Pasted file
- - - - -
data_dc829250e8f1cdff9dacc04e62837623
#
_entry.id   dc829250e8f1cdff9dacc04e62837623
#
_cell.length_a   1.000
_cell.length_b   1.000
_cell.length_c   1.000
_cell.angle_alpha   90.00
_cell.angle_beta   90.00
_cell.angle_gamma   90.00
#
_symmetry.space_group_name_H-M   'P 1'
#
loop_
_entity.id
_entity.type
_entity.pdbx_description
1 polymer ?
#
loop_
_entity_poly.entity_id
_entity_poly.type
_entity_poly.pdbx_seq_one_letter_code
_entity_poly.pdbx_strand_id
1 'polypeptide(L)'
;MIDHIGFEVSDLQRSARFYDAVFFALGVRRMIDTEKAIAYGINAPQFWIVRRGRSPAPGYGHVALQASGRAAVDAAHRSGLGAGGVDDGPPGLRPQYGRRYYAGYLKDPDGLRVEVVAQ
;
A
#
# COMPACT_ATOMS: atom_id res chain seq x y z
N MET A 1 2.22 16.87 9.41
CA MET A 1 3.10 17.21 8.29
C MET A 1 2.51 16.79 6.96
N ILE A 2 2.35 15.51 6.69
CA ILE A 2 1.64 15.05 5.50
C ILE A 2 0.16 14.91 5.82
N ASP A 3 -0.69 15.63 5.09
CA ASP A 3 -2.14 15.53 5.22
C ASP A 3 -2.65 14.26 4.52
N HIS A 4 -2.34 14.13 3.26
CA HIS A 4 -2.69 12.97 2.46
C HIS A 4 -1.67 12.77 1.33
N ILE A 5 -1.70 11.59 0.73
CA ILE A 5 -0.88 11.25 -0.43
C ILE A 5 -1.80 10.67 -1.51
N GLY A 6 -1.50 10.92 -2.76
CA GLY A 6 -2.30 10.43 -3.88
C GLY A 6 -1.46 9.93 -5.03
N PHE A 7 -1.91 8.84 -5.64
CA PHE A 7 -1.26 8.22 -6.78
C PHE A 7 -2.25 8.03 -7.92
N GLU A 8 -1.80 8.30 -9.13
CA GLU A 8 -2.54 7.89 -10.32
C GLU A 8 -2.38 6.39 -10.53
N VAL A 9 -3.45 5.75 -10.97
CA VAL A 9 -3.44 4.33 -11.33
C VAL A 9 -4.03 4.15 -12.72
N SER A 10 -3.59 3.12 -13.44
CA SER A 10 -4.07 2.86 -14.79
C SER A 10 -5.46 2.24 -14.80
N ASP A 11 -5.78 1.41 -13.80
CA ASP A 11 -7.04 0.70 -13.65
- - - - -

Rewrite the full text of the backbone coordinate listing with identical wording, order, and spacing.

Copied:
data_dc829250e8f1cdff9dacc04e62837623
#
_entry.id   dc829250e8f1cdff9dacc04e62837623
#
_cell.length_a   1.000
_cell.length_b   1.000
_cell.length_c   1.000
_cell.angle_alpha   90.00
_cell.angle_beta   90.00
_cell.angle_gamma   90.00
#
_symmetry.space_group_name_H-M   'P 1'
#
loop_
_entity.id
_entity.type
_entity.pdbx_description
1 polymer ?
#
loop_
_entity_poly.entity_id
_entity_poly.type
_entity_poly.pdbx_seq_one_letter_code
_entity_poly.pdbx_strand_id
1 'polypeptide(L)'
;MIDHIGFEVSDLQRSARFYDAVFFALGVRRMIDTEKAIAYGINAPQFWIVRRGRSPAPGYGHVALQASGRAAVDAAHRSGLGAGGVDDGPPGLRPQYGRRYYAGYLKDPDGLRVEVVAQ
;
A
#
# COMPACT_ATOMS: atom_id res chain seq x y z
N MET A 1 2.22 16.87 9.41
CA MET A 1 3.10 17.21 8.29
C MET A 1 2.51 16.79 6.96
N ILE A 2 2.35 15.51 6.69
CA ILE A 2 1.64 15.05 5.50
C ILE A 2 0.16 14.91 5.82
N ASP A 3 -0.69 15.63 5.09
CA ASP A 3 -2.14 15.53 5.22
C ASP A 3 -2.65 14.26 4.52
N HIS A 4 -2.34 14.13 3.26
CA HIS A 4 -2.69 12.97 2.46
C HIS A 4 -1.67 12.77 1.33
N ILE A 5 -1.70 11.59 0.73
CA ILE A 5 -0.88 11.25 -0.43
C ILE A 5 -1.80 10.67 -1.51
N GLY A 6 -1.50 10.92 -2.76
CA GLY A 6 -2.30 10.43 -3.88
C GLY A 6 -1.46 9.93 -5.03
N PHE A 7 -1.91 8.84 -5.64
CA PHE A 7 -1.26 8.22 -6.78
C PHE A 7 -2.25 8.03 -7.92
N GLU A 8 -1.80 8.30 -9.13
CA GLU A 8 -2.54 7.89 -10.32
C GLU A 8 -2.38 6.39 -10.53
N VAL A 9 -3.45 5.75 -10.97
CA VAL A 9 -3.44 4.33 -11.33
C VAL A 9 -4.03 4.15 -12.72
N SER A 10 -3.59 3.12 -13.44
CA SER A 10 -4.07 2.86 -14.79
C SER A 10 -5.46 2.24 -14.80
N ASP A 11 -5.78 1.41 -13.80
CA ASP A 11 -7.04 0.70 -13.65